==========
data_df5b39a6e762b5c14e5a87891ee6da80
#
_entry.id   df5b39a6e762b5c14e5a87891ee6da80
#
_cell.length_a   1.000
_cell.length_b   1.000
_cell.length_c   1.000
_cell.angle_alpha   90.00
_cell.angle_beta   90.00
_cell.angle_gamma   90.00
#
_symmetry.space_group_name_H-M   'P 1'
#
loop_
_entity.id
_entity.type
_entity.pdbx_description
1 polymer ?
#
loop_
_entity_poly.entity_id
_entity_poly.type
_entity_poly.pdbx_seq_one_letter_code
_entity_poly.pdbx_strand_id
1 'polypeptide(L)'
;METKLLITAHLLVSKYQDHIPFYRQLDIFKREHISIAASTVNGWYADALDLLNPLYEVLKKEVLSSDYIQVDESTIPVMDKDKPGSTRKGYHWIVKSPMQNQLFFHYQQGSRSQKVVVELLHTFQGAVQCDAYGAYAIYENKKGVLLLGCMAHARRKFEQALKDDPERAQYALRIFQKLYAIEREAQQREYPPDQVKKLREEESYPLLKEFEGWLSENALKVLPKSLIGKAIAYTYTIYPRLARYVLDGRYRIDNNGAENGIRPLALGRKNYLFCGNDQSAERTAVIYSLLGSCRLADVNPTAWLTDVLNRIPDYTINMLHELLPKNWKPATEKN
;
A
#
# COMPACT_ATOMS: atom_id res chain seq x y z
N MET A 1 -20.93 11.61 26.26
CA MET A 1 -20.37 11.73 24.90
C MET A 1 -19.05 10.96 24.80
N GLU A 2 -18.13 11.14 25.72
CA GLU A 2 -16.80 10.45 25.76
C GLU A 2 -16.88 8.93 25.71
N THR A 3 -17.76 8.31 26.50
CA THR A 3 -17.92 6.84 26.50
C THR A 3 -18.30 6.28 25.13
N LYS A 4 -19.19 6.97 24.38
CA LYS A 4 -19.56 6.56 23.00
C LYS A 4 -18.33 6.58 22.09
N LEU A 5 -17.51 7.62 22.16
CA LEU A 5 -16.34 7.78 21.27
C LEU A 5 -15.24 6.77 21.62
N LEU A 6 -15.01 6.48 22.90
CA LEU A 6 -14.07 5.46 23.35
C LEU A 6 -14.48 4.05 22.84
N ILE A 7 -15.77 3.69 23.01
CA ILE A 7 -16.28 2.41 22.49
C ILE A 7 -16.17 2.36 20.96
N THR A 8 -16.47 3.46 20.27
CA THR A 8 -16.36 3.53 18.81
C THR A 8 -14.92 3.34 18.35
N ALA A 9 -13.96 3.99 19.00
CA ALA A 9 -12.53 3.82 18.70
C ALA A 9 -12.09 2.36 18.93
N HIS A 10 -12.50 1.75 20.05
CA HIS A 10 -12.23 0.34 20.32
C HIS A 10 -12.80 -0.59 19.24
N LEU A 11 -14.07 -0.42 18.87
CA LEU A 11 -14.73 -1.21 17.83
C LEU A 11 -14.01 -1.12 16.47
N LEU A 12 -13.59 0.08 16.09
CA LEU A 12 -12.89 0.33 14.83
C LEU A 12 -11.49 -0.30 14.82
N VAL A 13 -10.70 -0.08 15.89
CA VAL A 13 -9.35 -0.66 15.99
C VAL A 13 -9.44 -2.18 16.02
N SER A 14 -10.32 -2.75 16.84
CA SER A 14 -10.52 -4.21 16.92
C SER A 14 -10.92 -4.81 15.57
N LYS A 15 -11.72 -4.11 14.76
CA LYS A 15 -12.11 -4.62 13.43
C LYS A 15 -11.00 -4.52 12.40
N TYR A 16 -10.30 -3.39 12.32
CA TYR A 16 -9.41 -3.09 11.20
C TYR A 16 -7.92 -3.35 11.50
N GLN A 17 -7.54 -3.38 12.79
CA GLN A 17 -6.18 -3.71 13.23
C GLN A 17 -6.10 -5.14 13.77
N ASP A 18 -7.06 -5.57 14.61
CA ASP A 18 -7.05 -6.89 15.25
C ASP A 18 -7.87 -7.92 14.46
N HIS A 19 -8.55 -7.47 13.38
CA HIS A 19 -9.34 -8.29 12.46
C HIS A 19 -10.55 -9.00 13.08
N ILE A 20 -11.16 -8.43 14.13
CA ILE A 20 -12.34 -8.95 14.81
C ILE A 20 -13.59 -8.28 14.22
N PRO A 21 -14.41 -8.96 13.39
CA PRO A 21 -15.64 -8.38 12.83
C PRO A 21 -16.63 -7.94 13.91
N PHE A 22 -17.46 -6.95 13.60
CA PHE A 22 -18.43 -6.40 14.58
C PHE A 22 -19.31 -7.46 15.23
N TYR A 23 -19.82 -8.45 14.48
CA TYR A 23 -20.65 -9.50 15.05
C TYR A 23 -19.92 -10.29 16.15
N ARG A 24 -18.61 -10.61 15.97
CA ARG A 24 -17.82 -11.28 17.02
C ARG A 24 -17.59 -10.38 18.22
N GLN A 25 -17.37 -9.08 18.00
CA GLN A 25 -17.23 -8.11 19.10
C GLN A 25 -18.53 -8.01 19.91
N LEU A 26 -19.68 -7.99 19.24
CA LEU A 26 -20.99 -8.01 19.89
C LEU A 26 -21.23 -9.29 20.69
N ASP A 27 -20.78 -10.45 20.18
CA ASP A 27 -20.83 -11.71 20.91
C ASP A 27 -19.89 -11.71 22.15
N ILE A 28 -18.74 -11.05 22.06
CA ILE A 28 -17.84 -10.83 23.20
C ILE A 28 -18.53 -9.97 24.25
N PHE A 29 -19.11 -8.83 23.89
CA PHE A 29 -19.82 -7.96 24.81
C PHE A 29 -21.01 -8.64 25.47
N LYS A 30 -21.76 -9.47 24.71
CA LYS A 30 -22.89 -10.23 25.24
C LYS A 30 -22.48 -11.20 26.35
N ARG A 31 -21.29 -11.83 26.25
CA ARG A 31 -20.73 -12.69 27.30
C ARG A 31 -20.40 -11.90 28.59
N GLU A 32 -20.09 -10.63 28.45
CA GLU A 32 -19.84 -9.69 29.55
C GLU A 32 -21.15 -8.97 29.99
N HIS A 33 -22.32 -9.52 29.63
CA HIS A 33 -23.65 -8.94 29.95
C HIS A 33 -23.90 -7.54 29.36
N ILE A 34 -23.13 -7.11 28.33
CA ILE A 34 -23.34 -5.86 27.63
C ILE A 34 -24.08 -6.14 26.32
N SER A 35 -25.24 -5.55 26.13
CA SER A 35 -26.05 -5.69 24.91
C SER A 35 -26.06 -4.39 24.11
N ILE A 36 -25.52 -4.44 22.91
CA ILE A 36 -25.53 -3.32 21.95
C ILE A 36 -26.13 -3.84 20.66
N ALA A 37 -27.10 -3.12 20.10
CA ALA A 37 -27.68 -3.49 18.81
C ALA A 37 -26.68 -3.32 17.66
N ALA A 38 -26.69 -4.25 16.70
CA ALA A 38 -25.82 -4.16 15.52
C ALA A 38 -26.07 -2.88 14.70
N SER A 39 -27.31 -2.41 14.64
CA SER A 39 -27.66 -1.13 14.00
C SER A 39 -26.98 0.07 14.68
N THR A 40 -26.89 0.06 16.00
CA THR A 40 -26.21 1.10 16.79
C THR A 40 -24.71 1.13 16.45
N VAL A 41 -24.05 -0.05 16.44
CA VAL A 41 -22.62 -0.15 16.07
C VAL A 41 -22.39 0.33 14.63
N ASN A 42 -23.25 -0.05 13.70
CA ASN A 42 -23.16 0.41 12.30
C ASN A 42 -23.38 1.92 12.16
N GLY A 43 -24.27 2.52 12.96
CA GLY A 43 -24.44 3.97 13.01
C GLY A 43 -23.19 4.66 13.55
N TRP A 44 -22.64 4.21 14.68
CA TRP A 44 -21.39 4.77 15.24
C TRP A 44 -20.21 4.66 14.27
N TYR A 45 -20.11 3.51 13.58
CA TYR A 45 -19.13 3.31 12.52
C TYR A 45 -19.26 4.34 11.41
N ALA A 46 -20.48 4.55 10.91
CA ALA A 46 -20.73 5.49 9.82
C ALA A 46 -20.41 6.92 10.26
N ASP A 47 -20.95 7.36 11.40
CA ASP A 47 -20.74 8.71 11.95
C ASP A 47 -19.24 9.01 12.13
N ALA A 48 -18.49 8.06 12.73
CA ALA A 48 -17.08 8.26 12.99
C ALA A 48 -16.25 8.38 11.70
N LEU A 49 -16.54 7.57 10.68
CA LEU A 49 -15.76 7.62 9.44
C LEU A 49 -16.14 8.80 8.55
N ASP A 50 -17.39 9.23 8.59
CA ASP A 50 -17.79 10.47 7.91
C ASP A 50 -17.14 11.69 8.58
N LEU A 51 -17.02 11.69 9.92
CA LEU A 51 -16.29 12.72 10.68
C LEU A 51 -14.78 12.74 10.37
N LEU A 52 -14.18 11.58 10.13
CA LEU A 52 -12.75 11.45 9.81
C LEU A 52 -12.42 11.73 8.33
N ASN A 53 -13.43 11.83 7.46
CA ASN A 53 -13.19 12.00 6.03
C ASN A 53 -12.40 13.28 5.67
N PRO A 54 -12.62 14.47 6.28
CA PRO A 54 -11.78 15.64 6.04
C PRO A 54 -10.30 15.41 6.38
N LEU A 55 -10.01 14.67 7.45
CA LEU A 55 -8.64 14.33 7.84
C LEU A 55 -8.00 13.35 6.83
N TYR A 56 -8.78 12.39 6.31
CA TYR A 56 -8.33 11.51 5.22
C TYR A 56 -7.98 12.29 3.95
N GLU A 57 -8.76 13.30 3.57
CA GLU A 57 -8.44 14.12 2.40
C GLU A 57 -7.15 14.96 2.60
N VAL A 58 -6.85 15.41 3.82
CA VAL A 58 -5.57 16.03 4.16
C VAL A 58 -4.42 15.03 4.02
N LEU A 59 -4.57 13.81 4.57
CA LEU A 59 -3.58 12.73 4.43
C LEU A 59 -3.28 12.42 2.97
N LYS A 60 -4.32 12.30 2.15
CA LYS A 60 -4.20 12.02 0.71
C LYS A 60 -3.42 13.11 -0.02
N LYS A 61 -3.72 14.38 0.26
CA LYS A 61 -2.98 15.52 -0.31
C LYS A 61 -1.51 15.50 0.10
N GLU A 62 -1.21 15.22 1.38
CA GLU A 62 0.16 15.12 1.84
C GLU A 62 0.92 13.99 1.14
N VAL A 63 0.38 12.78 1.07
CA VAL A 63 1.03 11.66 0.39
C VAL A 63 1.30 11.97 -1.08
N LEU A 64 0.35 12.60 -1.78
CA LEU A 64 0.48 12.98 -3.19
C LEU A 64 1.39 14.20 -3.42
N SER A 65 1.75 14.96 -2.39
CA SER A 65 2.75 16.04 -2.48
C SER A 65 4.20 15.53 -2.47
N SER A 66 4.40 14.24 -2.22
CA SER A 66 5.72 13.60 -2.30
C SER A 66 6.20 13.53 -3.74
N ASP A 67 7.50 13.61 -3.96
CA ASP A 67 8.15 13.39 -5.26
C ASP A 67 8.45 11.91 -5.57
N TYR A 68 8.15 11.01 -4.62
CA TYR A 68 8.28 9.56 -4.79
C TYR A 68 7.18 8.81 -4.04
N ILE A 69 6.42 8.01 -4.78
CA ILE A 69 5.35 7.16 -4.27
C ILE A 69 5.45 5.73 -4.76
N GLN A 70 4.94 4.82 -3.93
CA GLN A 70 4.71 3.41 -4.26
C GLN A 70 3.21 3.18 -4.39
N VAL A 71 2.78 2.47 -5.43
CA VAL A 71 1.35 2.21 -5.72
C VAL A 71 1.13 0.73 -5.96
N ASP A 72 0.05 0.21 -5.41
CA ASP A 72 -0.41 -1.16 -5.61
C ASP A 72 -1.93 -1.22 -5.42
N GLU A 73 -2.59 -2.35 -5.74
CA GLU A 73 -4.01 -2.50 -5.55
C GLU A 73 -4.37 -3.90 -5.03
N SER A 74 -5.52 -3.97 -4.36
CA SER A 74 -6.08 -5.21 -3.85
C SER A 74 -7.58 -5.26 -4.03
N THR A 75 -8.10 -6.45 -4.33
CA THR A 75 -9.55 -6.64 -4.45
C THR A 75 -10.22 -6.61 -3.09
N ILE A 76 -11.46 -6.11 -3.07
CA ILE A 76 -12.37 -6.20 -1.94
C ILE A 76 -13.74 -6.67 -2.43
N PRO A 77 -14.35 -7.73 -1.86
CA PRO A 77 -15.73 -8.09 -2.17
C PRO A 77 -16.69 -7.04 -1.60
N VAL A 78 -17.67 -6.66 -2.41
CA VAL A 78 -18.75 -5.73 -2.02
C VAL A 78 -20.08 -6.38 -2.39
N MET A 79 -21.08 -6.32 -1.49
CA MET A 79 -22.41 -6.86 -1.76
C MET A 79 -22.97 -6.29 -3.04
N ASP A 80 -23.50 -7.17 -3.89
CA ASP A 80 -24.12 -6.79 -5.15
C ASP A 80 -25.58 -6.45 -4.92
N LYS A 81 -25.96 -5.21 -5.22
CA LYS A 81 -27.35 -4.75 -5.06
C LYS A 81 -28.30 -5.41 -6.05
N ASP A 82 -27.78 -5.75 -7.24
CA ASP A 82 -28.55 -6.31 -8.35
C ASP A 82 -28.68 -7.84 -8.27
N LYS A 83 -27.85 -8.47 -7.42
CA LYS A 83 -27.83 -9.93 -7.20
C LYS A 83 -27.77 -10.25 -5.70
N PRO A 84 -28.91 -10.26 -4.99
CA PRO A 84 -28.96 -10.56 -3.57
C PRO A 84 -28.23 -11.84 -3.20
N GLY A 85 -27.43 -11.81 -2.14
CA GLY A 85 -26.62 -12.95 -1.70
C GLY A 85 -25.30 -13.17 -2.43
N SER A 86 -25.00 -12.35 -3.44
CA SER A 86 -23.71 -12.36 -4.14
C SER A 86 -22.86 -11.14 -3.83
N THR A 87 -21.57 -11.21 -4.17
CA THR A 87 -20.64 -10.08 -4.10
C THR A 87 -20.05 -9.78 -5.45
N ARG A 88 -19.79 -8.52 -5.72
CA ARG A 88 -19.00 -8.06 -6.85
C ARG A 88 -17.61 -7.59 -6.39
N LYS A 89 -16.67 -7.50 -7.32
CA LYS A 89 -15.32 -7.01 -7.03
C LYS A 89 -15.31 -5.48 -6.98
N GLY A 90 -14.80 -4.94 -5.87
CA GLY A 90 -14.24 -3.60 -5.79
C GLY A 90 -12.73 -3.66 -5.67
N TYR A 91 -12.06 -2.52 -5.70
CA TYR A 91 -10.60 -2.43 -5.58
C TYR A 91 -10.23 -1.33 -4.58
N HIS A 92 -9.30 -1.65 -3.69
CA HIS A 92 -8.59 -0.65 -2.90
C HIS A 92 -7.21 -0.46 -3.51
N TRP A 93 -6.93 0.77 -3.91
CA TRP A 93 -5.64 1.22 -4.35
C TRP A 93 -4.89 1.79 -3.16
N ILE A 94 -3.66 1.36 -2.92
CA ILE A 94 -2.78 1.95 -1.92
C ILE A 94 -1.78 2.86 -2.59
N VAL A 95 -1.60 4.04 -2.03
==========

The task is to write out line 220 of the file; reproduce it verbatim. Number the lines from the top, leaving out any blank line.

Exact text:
N LEU A 64 0.35 12.60 -1.78